Among the interpretations Neufeld presents is an emphasis on the importance of Dornberger's and von Braun's leadership in designing and developing the V-2, the significance of Dornberger's in-house concept for keeping development centered at Peenemuende, and the two leaders' success in achieving lavish funding and support for the project from Army Ordnance, the Army High Command, and the Nazi state. Neufeld also shows that there is little evidence to support previous arguments that development was significantly delayed by sometimes comparatively low priorities for materials and Hitler's initial reluctance to support the missile. The author also refutes earlier apologies by asserting that Dornberger was an enthusiastic supporter of Hitler, that he and von Braun were both significantly involved with the employment of slave labor, and that chief production engineer Arthur Rudolph "was not just the manager of slave labor [by concentration camp inmates at the infamous Mittelwerk underground production facility for the V-2s] but also an advocate of it." These claims by Neufeld will obviously trouble admirers of these men, and his interpretations may not be the only ones possible. Yet those who wish to contest these points will need to consult the documents he cites, some of them from German archives, before they can offer plausible rejoinders.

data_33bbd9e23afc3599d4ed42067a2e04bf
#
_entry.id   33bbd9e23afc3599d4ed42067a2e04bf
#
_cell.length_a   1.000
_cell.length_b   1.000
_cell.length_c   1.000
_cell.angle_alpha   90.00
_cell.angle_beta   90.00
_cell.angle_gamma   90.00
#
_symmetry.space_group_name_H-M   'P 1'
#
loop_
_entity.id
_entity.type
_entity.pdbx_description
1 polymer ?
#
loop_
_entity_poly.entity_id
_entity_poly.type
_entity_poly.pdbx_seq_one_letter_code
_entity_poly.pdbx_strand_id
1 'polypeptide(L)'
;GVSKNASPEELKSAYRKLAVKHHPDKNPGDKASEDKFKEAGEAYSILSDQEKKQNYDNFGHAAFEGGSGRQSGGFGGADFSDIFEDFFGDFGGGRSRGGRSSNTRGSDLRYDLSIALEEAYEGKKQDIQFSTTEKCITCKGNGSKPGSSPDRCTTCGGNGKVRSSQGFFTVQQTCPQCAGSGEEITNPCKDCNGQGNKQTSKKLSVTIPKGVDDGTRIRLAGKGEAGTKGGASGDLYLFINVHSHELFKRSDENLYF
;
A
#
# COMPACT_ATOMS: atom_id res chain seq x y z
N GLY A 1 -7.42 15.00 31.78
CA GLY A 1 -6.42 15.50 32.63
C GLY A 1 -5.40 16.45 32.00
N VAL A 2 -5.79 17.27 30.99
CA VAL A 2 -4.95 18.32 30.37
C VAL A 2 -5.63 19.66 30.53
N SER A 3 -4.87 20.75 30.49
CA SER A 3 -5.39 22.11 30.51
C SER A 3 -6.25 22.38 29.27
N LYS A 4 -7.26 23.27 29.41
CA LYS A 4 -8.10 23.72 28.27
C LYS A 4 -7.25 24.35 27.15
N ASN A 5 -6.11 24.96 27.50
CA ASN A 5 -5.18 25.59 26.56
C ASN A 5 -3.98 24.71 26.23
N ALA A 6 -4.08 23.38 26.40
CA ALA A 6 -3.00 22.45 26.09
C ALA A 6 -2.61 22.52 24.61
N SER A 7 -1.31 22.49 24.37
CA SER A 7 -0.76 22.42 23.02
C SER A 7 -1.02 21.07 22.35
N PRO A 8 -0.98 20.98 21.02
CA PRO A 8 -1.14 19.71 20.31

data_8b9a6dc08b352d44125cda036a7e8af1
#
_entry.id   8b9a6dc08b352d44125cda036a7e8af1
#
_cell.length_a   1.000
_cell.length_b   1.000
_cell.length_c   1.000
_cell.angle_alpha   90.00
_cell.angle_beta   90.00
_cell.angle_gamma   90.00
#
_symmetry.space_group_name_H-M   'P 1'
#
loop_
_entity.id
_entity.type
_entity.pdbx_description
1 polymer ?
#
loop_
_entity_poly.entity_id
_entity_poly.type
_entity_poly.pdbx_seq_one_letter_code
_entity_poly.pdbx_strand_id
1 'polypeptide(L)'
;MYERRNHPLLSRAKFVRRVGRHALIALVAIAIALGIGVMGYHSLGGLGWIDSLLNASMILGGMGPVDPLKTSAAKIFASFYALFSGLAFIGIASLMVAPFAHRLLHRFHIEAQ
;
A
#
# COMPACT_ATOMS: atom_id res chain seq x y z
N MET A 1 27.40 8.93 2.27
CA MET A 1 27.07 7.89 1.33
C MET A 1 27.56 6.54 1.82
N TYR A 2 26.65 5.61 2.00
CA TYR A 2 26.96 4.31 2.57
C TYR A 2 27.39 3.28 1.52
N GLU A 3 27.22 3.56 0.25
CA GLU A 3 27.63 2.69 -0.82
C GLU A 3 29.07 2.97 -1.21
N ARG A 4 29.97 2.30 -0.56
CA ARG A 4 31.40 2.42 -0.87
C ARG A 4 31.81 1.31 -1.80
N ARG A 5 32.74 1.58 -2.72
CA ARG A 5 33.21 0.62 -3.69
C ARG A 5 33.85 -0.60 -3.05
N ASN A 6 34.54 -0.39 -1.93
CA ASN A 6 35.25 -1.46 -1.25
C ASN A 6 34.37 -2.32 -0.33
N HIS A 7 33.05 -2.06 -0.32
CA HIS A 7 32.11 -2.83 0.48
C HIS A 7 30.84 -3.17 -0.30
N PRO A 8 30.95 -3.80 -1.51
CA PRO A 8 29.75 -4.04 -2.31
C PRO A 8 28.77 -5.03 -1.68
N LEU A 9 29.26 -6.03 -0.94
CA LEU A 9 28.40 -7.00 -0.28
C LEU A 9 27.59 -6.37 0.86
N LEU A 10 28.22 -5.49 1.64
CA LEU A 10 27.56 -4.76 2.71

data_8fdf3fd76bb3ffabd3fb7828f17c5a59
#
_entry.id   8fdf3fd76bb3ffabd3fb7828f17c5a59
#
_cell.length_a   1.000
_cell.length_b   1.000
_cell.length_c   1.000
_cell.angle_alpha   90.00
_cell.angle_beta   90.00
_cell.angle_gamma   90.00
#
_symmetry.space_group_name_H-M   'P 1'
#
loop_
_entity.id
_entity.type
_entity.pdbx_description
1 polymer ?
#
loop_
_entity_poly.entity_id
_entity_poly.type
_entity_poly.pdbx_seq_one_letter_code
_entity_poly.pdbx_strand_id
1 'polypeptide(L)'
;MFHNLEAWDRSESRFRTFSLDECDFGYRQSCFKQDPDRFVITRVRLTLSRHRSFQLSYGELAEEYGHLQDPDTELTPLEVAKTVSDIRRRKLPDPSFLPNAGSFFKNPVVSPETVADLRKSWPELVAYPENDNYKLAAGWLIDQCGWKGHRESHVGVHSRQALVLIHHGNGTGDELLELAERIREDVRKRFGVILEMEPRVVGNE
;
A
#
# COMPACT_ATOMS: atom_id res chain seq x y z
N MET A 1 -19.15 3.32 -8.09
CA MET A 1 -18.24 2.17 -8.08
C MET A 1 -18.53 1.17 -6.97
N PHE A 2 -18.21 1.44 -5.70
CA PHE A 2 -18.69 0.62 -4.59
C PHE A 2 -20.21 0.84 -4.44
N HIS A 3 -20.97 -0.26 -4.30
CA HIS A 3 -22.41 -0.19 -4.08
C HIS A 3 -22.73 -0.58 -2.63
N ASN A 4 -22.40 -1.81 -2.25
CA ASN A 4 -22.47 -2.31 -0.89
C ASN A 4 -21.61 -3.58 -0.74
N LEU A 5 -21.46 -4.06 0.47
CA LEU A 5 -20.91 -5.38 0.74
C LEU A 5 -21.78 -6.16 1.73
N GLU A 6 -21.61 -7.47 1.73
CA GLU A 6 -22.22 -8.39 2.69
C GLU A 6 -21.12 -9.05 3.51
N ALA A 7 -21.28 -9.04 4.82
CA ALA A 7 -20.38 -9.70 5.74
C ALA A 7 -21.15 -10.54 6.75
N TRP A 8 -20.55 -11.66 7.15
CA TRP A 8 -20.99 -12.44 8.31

Neufeld concludes by noting the twin legacies of Peenemuende: On the one hand he notes that "the German Army rocket program was greatly influenced by--and integrated into-- the structures and practices of the Nazi regime." On the other, he states that the "A-4/V-2 was and is the grandfather of all modern guided missiles and space boosters," and that it led both to positive achievements in space and the threat of nuclear destruction. Obviously, there can and will be a variety of responses to this book by knowledgeable readers. Some are already outraged, but most cannot fail to be impressed by Neufeld's research and his technical mastery of enormously disparate and scattered sources. While many readers will disagree with some of his conclusions, my own research suggests only two criticisms. Although Neufeld is not wrong to stress the in-house nature of the A-4 development effort, and though he indicates many cases of contributions from outside universities and firms, the latter were more integral to development than Neufeld suggests. Second, while the technology developed at Peenemuende contributed significantly to later rockets and missiles, it is an exaggeration to call the A-4 the grandfather of all of them. For example, largely independent developments at the Jet Propulsion Laboratory in California during World War II and afterwards contributed significantly to later liquid- and especially solid-propellant rockets and missiles. These include the Aerobee, Scout, Pershing, Polaris, and Minuteman plus the solid rocket boosters of the Space Shuttle. Such criticisms aside, The Rocket and the Reich is an impressive achievement and essential reading for anyone interested in the history of rocketry and of the development of technology in Nazi Germany.